The recent release of hospital ratings by the Centers for Medicare and Medicaid Services (CMS) has generated a less than positive buzz amongst hospital administrators. The CMS rates hospital performance based on a five-star quality rating system that is designed to assist patients, family members and caregivers when comparing hospitals and other healthcare facilities. Although CMS has been measuring care for over a decade, the current overall hospital quality star rating program presents a new methodology that has been met with considerable criticism across the industry.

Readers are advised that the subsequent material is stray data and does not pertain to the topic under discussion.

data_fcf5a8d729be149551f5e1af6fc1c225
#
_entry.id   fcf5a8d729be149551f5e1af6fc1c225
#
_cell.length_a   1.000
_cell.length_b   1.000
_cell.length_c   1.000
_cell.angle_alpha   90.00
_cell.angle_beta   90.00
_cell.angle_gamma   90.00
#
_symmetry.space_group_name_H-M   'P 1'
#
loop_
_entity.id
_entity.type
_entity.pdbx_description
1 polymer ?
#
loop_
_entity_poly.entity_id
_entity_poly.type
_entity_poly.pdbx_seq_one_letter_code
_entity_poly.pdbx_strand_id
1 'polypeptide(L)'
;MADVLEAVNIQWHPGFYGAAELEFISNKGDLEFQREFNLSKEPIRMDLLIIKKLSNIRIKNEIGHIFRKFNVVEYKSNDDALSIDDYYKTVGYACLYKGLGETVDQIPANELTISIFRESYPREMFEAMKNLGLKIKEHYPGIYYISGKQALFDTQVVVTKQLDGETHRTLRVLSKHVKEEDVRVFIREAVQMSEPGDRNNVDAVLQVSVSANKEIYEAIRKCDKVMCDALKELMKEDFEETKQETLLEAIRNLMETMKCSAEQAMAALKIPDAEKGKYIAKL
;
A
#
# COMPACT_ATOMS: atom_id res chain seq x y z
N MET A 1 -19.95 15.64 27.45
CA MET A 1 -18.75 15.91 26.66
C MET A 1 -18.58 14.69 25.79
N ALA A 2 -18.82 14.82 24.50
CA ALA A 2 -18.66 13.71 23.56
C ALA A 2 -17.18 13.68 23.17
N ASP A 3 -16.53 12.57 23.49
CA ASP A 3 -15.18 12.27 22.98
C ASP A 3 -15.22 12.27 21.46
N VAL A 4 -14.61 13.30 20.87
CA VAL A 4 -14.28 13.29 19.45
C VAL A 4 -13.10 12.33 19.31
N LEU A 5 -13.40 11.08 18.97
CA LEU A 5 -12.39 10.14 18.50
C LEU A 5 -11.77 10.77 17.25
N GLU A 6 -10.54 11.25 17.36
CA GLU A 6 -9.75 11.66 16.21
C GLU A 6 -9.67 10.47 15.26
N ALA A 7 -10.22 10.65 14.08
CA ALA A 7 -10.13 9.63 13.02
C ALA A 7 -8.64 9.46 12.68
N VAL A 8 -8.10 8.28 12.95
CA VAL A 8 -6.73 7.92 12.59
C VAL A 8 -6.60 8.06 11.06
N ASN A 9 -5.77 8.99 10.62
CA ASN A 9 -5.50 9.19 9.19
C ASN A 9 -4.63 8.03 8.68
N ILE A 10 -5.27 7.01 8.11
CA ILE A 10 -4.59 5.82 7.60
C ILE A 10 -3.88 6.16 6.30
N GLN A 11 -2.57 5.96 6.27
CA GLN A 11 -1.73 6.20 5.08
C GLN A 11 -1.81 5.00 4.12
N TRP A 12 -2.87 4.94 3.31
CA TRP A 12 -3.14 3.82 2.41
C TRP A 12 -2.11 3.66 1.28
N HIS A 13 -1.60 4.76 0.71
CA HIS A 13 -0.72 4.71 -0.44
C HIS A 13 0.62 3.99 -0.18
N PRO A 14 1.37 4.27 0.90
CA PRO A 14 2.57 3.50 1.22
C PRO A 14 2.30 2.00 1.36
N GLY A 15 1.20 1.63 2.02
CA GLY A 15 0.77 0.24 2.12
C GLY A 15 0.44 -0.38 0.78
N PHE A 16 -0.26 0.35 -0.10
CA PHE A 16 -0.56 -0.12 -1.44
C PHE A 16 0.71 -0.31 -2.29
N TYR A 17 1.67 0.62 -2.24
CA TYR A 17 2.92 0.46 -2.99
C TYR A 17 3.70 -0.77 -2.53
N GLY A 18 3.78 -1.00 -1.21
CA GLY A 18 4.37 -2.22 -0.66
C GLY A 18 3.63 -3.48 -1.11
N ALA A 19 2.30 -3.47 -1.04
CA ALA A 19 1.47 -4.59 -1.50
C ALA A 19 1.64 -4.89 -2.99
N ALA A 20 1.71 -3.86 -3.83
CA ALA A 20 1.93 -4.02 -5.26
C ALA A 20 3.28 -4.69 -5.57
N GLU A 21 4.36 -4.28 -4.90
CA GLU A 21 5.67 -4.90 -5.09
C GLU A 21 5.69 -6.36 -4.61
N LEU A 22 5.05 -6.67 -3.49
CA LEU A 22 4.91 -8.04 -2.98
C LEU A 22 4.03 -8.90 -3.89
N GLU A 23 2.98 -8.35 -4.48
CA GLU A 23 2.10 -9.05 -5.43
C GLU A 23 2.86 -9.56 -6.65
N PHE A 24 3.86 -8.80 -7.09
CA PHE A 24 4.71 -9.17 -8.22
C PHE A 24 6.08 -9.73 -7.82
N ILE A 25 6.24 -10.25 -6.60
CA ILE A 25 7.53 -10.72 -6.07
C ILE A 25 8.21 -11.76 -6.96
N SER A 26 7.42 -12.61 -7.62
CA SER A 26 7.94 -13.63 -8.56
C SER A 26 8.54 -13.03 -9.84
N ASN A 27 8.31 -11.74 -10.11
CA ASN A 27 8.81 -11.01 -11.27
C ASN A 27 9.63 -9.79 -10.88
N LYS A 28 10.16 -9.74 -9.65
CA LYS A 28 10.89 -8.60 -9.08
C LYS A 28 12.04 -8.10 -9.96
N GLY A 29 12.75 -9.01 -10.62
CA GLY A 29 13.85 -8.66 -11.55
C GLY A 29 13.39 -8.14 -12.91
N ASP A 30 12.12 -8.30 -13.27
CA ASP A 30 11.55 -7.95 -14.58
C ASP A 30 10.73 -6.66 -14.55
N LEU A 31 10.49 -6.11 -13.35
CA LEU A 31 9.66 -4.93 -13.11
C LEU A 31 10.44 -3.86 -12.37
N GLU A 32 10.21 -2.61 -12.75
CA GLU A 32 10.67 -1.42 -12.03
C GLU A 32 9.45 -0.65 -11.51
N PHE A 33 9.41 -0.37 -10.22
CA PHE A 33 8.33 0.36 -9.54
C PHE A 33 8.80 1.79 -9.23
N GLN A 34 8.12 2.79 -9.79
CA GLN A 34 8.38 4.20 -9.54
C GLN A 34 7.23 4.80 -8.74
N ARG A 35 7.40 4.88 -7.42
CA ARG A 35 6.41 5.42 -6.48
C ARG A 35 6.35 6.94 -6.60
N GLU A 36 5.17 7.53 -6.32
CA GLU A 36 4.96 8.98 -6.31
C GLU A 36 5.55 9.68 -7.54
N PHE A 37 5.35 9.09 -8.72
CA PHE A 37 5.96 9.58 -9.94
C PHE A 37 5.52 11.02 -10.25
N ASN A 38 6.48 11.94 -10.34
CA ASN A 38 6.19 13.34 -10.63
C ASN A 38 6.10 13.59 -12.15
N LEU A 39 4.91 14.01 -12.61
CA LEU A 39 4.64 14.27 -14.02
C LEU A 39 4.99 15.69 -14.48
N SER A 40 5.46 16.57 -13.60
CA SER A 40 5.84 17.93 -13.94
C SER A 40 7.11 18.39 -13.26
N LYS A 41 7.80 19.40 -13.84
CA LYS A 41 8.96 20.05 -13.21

A mere nine months post implementation and five webinars later, the Consumer Financial Protection Bureau (CFPB) announced proposed amendments to the Truth in Lending Act (TILA), Real Estate Settlement and Procedures Act (RESPA) Integrated Disclosures (TRID) rule on the last business day of July. Intended to “formalize guidance in the rule, and provide greater clarity and certainty,” the 293-page document is not quite what the industry expected, which means lenders and vendors still have unanswered questions and clarification needs that will continue to impact loan production. Under the current rule, the fear of being non-compliant, or worse subject to enforcement action, has kept a number of lenders from conducting business in areas that are not clear under TRID. Two examples being construction lending and housing finance lending. Although the CFPB is proposing a number of positive changes to the rule, managing requirements and the impact organizationally will be a challenge. Implementing the resulting amendment, as well as what will certainly be ongoing clarification, necessitates a dynamic approach to systems configuration and operational workflow.